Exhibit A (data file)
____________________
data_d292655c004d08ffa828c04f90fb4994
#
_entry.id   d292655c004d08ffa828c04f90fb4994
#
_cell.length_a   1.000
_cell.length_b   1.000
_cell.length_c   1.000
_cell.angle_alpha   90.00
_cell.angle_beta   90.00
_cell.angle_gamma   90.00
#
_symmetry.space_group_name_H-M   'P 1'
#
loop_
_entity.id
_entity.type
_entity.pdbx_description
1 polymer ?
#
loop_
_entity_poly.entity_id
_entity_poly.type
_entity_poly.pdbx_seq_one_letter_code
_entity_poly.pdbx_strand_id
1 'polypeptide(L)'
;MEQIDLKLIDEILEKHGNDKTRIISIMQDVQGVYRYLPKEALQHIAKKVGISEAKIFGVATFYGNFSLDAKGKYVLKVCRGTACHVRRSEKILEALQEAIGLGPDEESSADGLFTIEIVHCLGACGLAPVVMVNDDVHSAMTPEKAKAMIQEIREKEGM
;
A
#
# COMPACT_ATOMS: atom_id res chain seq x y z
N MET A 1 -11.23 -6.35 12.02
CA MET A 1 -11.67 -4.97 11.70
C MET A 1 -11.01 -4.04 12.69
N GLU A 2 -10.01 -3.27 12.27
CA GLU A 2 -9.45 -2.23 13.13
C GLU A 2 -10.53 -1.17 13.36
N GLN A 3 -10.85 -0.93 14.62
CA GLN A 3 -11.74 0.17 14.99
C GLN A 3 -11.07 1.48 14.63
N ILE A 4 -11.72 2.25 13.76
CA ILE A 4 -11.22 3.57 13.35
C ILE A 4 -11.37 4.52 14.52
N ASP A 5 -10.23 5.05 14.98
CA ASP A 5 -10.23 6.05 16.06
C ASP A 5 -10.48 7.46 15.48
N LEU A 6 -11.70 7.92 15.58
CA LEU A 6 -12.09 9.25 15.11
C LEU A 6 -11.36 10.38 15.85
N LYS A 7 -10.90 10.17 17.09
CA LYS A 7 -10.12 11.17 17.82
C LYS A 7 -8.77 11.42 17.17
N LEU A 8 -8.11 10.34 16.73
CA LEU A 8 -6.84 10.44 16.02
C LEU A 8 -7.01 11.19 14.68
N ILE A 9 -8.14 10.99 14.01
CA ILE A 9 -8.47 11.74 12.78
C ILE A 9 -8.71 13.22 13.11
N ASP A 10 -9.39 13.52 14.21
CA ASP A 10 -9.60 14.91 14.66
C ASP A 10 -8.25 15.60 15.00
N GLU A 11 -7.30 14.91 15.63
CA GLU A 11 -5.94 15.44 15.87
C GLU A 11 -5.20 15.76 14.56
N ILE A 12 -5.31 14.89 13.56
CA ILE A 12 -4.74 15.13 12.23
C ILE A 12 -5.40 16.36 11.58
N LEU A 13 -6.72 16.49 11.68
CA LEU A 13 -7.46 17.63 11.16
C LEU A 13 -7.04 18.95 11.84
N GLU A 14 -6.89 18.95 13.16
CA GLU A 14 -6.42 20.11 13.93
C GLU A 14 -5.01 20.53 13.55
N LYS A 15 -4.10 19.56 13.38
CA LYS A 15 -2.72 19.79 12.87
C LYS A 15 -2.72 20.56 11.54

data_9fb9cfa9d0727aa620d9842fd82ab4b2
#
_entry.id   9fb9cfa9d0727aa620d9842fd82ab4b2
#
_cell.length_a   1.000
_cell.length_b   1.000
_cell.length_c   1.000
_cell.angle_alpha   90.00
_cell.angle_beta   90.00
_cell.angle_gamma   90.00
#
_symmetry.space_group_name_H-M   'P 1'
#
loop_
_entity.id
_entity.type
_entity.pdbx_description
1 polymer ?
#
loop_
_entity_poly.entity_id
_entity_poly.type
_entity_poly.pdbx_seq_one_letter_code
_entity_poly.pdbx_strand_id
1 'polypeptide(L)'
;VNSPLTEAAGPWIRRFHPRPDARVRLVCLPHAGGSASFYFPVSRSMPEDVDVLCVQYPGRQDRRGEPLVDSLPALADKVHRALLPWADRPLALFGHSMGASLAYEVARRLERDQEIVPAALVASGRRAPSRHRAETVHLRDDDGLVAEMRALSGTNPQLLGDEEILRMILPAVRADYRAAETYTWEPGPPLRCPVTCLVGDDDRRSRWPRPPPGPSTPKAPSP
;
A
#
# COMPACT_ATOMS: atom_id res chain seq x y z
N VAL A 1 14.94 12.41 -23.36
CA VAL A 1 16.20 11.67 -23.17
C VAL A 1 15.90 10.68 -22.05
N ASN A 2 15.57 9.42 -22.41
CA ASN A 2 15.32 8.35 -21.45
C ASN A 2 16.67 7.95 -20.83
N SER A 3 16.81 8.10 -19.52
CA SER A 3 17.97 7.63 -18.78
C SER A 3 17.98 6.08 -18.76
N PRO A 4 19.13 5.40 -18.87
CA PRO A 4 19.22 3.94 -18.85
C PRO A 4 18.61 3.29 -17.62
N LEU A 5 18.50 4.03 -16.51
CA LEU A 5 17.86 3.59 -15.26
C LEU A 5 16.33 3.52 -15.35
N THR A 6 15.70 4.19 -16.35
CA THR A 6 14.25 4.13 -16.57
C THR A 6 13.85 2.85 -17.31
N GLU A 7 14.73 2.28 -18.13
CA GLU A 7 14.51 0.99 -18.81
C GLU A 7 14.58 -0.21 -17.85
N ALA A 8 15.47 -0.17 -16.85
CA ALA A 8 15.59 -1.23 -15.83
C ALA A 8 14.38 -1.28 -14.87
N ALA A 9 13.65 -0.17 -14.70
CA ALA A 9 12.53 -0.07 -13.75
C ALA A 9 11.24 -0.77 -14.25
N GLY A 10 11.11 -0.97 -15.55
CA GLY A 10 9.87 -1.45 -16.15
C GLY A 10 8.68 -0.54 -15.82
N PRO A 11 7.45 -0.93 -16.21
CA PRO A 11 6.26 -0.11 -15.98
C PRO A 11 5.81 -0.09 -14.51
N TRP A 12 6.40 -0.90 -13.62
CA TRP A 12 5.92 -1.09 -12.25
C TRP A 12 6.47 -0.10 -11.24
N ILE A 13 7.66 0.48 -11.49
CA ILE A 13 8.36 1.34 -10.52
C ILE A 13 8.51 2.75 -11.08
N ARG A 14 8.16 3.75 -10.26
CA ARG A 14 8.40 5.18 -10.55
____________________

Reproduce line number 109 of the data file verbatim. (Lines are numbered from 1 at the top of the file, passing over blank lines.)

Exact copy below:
N ASN A 2 15.57 9.42 -22.41